Monday, November 22, 2010

Where were you?

They say everyone old enough will remember exactly where they were when they learned of the assassination of John F. Kennedy.

I remember it well, as many do.

A senior in high school, I had attended classes all morning at Central High. Then in the afternoon, I went to work, as usual, at my secretarial job in the Pioneer Building, downtown St. Paul, Minnesota.

The Pioneer Building was uniquely designed with offices on sixteen floors. It had an open middle section with balconies all around on each floor. You could look down or around and see people walking on other floors.

Its elevators were glassed-in, so you could see as you passed each floor on your way up or down. This is common in upscale places now, but it was one of a kind back then. Of course, the elevators were operated by men, but not by pushing buttons. They had a lever they worked by hand. A good operator, like Charlie, my favorite, could get it to be level with the floor in one try.

I describe the building because when it was learned that JFK had been shot, someone on the sixteenth floor hollered out the news for all to hear and it echoed throughout the open space in the middle of the building. It was heard in the glassed-in elevators.

Everyone stopped what they were doing and came rushing out of their offices. Some said it must be some kind of cruel joke.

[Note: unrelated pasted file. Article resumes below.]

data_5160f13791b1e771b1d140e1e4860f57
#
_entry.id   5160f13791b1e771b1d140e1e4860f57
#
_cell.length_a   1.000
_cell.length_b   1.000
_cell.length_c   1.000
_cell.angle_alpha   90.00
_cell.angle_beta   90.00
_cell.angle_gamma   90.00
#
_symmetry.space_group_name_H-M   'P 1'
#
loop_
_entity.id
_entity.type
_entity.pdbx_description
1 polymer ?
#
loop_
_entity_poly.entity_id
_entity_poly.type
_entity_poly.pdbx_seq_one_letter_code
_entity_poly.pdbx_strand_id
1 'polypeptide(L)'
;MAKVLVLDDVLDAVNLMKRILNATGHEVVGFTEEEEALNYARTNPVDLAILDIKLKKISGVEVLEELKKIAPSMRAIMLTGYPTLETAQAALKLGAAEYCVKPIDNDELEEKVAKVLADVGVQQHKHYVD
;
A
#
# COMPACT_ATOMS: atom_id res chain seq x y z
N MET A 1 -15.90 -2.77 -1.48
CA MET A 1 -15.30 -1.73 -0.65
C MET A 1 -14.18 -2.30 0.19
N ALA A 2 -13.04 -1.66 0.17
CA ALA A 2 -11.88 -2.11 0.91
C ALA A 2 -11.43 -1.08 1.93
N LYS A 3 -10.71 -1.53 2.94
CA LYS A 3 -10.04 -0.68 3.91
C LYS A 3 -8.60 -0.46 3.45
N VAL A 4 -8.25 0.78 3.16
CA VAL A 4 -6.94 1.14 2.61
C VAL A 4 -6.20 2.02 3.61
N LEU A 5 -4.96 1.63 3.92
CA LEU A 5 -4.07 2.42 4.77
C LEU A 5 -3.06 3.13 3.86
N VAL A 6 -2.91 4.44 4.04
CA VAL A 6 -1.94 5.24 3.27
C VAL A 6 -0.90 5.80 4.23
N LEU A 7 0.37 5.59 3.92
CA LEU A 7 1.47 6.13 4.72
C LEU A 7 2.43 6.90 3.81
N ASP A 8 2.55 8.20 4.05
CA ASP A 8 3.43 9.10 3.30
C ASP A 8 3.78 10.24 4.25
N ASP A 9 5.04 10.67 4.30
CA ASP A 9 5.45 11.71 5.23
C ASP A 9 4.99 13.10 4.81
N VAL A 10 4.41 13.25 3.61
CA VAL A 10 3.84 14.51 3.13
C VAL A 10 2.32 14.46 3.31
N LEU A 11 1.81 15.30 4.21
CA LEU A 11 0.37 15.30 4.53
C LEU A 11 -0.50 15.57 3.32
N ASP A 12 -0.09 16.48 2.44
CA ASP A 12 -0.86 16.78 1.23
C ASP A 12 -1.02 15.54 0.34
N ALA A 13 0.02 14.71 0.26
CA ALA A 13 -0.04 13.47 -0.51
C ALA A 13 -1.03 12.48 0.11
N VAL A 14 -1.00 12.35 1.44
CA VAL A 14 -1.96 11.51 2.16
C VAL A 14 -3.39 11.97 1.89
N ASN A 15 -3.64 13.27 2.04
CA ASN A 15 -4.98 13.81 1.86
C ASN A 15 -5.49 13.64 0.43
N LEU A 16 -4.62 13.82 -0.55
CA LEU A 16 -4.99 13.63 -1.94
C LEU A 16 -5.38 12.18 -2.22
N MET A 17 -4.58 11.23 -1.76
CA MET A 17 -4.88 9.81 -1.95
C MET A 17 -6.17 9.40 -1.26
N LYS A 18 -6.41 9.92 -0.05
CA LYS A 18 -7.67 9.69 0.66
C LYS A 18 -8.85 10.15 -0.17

Then we learned that it was true and gathered in the hallways to talk about the news. The balconies were crowded with workers providing updates as they heard new details on their office radios. The mood was somber and surreal.

For the next few days, everyone was glued to their television sets for the unfolding of the drama: the swearing in of Vice President Lyndon Johnson, the funeral of JFK, John-John standing at attention, Jackie in black veil. A horse-drawn hearse. The arrest of Lee Harvey Oswald, and the subsequent shooting of Oswald by Jack Ruby. Jack Ruby in prison, reportedly dying of cancer.

Reality was slow to set in as it was all so very hard to believe. The world stood still.

Forty-eight years today and it still seems like yesterday. Three wars, bombings, 9/11 attacks, and terrorist threats have happened since, and the world has known fear.

But for us, in that day, losing our nation's youthful leader with the promise of Camelot was as large a disaster as it could possibly be. JFK, and all of us, had such hope for the future.

And we will never know how the world's course might have changed.